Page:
Last updated April 14, 2020

Work Party News

17 July 2013

We installed a new boardwalk on Path M268 to replace a couple of old pallets which bridged the mud (but were often submerged after heavy rain), and replaced the stile with a kissing gate at the junction of Path M268 with Fillongley Road, Meriden (GR 249 829).

The new boardwalk nearing completion – just the last nail being hammered in


The site for the new boardwalk, with the first few planks identifying the position


We thought the planned task was to build a simple two-plank sleeper bridge, but the day before we learned that we were to build a 6-plank boardwalk. This allowed the sometimes muddy wide ditch to be completely bridged, from the high bank to the west sloping gently down to the low bank to the east. With just the planks laid out, a regular dog walker told us that the water was often twice the depth needed to cover the pallets – so we hope the new boardwalk will mean the route is always dry.
The boardwalk task went very smoothly, thanks to a strong team willing to dig lots of deep holes in brick rich soil – the only problem came with the last nail which took 4 attempts before getting it to go straight into the hard bearer without bending. We also cleared the undergrowth and protruding trees which had made it difficult to use the path to the east as far as the “stile with gap” and the edge of the field.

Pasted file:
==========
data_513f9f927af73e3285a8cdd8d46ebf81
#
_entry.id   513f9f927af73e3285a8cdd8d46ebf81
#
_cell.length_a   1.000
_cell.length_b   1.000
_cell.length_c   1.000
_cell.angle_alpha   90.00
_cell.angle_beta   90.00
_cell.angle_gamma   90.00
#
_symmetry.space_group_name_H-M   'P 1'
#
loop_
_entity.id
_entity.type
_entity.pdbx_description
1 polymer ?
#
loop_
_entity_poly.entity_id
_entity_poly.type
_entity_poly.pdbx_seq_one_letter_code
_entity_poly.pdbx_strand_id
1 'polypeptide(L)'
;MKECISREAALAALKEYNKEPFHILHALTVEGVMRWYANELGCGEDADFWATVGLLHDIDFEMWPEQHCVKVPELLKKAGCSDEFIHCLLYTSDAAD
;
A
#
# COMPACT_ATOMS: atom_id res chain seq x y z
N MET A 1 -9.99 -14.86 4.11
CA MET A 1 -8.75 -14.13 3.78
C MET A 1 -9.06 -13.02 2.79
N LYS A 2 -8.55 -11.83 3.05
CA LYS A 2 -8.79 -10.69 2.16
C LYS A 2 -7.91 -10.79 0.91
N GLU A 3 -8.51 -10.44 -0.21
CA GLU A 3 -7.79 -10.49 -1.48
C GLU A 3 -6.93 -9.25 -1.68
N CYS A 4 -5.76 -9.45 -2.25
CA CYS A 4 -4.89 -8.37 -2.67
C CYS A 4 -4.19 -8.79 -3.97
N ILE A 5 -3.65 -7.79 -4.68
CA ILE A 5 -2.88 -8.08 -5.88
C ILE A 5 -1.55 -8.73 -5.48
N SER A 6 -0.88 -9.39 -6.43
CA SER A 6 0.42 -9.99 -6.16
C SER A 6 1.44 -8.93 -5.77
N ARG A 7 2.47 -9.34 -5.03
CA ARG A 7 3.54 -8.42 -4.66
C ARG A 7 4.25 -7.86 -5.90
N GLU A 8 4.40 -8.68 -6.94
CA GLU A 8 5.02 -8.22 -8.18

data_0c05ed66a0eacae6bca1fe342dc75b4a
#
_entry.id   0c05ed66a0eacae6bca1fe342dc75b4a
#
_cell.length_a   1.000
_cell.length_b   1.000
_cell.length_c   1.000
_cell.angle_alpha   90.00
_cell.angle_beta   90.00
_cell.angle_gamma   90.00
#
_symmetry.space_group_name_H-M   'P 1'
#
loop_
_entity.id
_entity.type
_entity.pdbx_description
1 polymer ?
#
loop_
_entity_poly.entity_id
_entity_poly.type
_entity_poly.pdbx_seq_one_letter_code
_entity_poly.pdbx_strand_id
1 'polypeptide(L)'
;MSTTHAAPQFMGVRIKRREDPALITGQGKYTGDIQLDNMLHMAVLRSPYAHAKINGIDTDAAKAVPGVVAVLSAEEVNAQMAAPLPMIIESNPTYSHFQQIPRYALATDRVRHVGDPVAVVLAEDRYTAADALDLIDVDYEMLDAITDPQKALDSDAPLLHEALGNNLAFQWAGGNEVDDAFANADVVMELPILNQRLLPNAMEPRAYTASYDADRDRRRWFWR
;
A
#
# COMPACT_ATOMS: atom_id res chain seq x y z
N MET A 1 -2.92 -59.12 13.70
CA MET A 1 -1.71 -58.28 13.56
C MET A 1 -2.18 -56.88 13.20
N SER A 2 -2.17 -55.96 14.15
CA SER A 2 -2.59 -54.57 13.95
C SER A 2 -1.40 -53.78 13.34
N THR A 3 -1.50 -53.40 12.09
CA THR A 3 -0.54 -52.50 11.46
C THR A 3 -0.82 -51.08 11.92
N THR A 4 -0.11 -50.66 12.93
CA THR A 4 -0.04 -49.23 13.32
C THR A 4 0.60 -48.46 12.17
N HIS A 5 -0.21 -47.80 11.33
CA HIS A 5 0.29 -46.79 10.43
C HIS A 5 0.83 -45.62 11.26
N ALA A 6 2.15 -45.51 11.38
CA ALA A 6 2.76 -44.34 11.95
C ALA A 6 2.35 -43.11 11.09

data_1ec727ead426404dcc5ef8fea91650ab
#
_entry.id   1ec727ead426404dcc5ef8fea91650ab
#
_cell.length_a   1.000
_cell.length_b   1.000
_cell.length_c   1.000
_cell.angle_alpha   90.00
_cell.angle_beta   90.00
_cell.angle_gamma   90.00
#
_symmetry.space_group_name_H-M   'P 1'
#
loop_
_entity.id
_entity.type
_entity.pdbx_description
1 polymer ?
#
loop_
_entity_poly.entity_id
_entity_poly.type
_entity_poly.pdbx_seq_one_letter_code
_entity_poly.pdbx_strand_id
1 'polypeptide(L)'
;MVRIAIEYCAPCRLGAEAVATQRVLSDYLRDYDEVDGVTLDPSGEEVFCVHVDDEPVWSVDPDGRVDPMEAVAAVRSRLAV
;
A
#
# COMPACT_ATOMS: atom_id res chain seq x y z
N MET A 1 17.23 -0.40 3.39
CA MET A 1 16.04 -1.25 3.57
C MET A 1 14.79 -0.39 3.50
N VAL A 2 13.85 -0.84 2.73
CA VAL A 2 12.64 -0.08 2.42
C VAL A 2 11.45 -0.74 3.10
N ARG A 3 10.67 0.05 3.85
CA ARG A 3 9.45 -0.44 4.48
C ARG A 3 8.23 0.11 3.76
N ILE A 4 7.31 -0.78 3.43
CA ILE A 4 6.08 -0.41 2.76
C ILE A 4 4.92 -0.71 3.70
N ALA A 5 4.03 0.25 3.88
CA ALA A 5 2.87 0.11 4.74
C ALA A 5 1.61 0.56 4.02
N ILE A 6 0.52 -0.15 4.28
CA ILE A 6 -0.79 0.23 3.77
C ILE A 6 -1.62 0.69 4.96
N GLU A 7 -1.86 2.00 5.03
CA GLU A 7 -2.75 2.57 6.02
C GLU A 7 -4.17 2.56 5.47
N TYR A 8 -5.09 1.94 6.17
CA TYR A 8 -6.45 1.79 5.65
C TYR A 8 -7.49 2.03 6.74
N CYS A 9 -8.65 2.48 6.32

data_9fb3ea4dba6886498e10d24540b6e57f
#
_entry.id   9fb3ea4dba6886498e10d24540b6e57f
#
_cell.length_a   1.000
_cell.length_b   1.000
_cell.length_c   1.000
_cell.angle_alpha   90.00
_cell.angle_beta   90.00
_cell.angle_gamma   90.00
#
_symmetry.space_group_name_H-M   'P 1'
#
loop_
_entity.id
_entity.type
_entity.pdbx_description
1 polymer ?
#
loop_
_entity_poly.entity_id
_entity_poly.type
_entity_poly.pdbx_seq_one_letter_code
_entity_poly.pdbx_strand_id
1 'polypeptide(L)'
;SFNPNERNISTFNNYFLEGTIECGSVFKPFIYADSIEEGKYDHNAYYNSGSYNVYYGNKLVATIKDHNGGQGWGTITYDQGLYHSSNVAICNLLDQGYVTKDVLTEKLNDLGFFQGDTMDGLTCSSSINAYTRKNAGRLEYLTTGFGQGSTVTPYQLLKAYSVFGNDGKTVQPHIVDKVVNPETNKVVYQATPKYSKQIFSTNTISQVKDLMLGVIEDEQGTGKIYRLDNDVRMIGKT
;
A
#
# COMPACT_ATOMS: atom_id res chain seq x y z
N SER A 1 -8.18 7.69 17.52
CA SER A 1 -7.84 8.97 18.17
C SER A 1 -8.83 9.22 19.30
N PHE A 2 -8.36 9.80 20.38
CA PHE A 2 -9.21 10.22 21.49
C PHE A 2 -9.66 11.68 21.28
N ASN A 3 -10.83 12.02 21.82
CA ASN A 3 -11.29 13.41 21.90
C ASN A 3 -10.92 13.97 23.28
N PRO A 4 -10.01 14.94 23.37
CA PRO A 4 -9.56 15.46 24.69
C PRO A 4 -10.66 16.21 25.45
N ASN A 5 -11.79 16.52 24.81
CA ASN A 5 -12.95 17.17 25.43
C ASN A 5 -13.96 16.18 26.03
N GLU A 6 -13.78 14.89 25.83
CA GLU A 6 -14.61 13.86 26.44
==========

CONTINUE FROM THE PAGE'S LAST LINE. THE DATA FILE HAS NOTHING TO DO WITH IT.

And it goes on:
The Kissing gate under construction


Meanwhile a small party of 4 replaced the stile by the road with a metal kissing gate. A simple task, but hot work in the sun, with the meadow scorched brown.

The Seat in the shade by the Lily Pond


This part of Path M268 is not an ACWA route, but links to Walk 20. A fine feature of this walk is the Lily Pond, complete with carp and a seat in shade all the morning – this alone makes it “worth a detour”, and with the new improvements should deservedly get used more.

The day was sunny, and the hottest day in 2013 so far. All were warned to use sun lotion, wear a hat and drink plenty. The last point was pushed hard by John supplying his usual NAAFI service, but mainly with cold drinks at very frequent intervals. At the boardwalk site we had even better service from the surrounding trees which provided full shade for all the task team for nearly all the time we were doing the work – even keeping the site for the last nail shady right to the end.

All work was completed by about 1:00pm. Over half of us got to “The Queen’s Head” for a very welcome lunch.